In reply, God sent the angel Gabriel to give the Lord's reply - a further prophecy about the restoration of Jerusalem until the "Anointed One" would come.  The reference to the Anointed One seems to be a prophecy of Jesus' coming and his sacrifice on the cross (Daniel 9).

I believe it is a privilege to receive a burden to pray from God.  It is evidence that God wants us to work with him through prayer.

But, like Daniel, we must - I must - begin by building a close and continuing relationship with the Lord, listening and obeying.

Monday, 12 June 2017

Praying with faith

Jesus made some stupendous promises for those who pray with faith.

But what does it mean to "pray with faith"?

It is something that I have wrestled with over the years.

Sometimes, people pray with little or no faith and God will answer, "Yes." And sometimes they pray fervently but wrongly and God says, "No."

John Wimber, founder of the charismatic Vineyard movement, believed that faith was very important in prayer.  In his healing ministry, he always looked for someone who had faith - a relative or friend - if the sick person was without faith.

And yet, he noted in his book Power Healing that he and his church saw no healings for about year after they launched a healing ministry.  In fact, the breakthrough came after he uttered what he said was a faithless prayer over a woman with a high fever.  She was healed.

It is easy to forget that God is the healer - not me or anyone else.

Andy Stanley, a renowned American author and pastor, has said that "walking by faith is simply living as if God is who he says he is and that he will do everything he has promised to do."

So faith must be in God - not in my ability or gifts or how I feel.

I like what Samuel Chadwick, a British Methodist preacher and teacher a century ago, says about praying with faith in his book The Path of Prayer.

He notes that Jesus declared that "all things are possible to him that believes".

"Without faith it is impossible to please God," Chadwick writes.  "Without faith it is impossible to have fellowship with God.  Without faith man can do nothing with God, and God can do nothing with man."

Then, he outlines several essentials for praying with faith, taken from the epistle of James in chapters 1, 4, and 5.

As praying people, we must:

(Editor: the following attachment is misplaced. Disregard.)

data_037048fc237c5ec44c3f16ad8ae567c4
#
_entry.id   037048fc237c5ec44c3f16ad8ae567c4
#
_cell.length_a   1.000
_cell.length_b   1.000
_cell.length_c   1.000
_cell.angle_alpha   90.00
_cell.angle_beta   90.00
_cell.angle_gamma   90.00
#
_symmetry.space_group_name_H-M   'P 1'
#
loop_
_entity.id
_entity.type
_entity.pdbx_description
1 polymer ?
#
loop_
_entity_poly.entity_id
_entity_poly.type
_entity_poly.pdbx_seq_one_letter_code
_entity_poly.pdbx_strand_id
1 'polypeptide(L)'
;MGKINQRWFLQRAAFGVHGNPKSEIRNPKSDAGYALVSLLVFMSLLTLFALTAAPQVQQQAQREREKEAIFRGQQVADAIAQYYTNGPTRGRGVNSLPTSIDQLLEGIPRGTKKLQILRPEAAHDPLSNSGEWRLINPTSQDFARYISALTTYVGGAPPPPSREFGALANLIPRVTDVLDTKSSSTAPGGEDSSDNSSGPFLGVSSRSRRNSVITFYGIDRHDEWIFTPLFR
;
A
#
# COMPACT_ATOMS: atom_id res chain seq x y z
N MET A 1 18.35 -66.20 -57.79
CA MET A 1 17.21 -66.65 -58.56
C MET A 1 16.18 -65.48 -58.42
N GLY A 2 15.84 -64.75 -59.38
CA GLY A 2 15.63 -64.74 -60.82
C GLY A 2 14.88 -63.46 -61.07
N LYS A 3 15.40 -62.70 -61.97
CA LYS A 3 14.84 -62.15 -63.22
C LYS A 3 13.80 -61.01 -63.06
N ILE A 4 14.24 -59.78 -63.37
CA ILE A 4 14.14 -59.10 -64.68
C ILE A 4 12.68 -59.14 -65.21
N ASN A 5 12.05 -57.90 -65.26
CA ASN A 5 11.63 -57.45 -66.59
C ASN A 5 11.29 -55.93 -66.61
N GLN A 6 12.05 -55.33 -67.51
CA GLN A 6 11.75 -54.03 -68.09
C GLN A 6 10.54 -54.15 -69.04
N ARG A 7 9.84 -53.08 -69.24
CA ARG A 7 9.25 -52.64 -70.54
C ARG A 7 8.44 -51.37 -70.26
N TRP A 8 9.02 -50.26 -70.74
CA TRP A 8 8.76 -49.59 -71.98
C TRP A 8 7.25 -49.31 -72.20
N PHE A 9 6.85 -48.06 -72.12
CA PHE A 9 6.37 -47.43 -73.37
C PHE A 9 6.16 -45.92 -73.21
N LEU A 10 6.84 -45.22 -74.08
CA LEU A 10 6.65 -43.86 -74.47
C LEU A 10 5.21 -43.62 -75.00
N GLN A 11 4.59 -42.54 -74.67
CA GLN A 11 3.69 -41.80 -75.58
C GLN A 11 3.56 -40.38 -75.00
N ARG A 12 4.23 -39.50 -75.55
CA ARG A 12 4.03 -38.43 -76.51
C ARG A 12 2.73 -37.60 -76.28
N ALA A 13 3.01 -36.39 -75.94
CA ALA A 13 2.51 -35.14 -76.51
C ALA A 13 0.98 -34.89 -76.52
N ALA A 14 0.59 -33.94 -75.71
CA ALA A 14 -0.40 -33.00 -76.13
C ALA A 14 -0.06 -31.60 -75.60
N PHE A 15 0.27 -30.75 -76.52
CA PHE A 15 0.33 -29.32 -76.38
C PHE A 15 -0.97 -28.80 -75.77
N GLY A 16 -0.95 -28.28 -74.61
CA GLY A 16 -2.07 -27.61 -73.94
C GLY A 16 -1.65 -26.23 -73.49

• Ask (James 1:5):  There is "no limit to the range of prayer," says Chadwick.  "God waits to be asked before he gives the gifts that supply man's deepest needs."
  • Ask in faith (James 1:6):  As James says, a person who doubts is "double-minded" - unsure what to believe or ask.  A person of faith trusts that God will do what he promises.
  • Ask aright (James 4:3): "God takes account, not only of what we want, but of why we want it," Chadwick writes. "He looks at the heart."  Sin can stand in the way of God's answers.  Lack of forgiveness is another issue.  Self-seeking is still another barrier.
  • Ask righteously (James 5:13-18):  Personal integrity is a powerful argument for our prayers to God. Chadwick says that "faith is no substitute for right living".
  • Ask earnestly: "God promises to be found of us when we seek him with all our hearts," says the author.  "Elijah's prevailing prayer was intense in its passion."
  • Ask in the Spirit: Elijah's prayer was "inspired, instructed and empowered of the Holy Spirit".
  • Ask in the prayer of faith: As Hebrews 11 points out, the great men and women of the Bible "dared and endured by faith, even dying believing".  Chadwick underlines Jesus' great promise in Mark 11:24: "Therefore I tell you, whatever you ask for in prayer, believe that you have received it and it will be yours."
There is plenty of material for me to reflect upon as I pray.  Is my heart right with God and other people? Are my motives godly? Am I clinging to God's promises such as Mark 11:24? Am I seeking the Holy Spirit's guidance as I pray?  Most of all, do I trust that God will do what he says he will do?

If the answer is yes to these questions, I can pray with real confidence.


Monday, 5 June 2017

Listen to Jehaziel!

It looks hopeless - a vast army is invading and we're all quaking in our boots.

But wait!  Jehaziel speaks up: "This is what the Lord says: Do not be afraid! Don't be discouraged by this mighty army, for the battle is not yours, but God's."

And God intervenes and destroys the enemy as his people praise him. (2 Chronicles 20)

I have been thinking of this great intervention in Judah's history and the powerful words of the prophet Jehaziel as Christians today face creeping darkness in our cities and nations.  As believers, we must join together - all believers - and pray and seek God's face to turn around these dark times.

And we must believe that the battle is fundamentally God's.

Are we believers too complacent?  Or have we already given up in the face of Islamic terrorism, destruction of the family, racial animosity, spreading crime, the dominance of anti-Christian values in society?  Or, do we simply doubt that God is strong enough to turn things around and heal our cities and nations?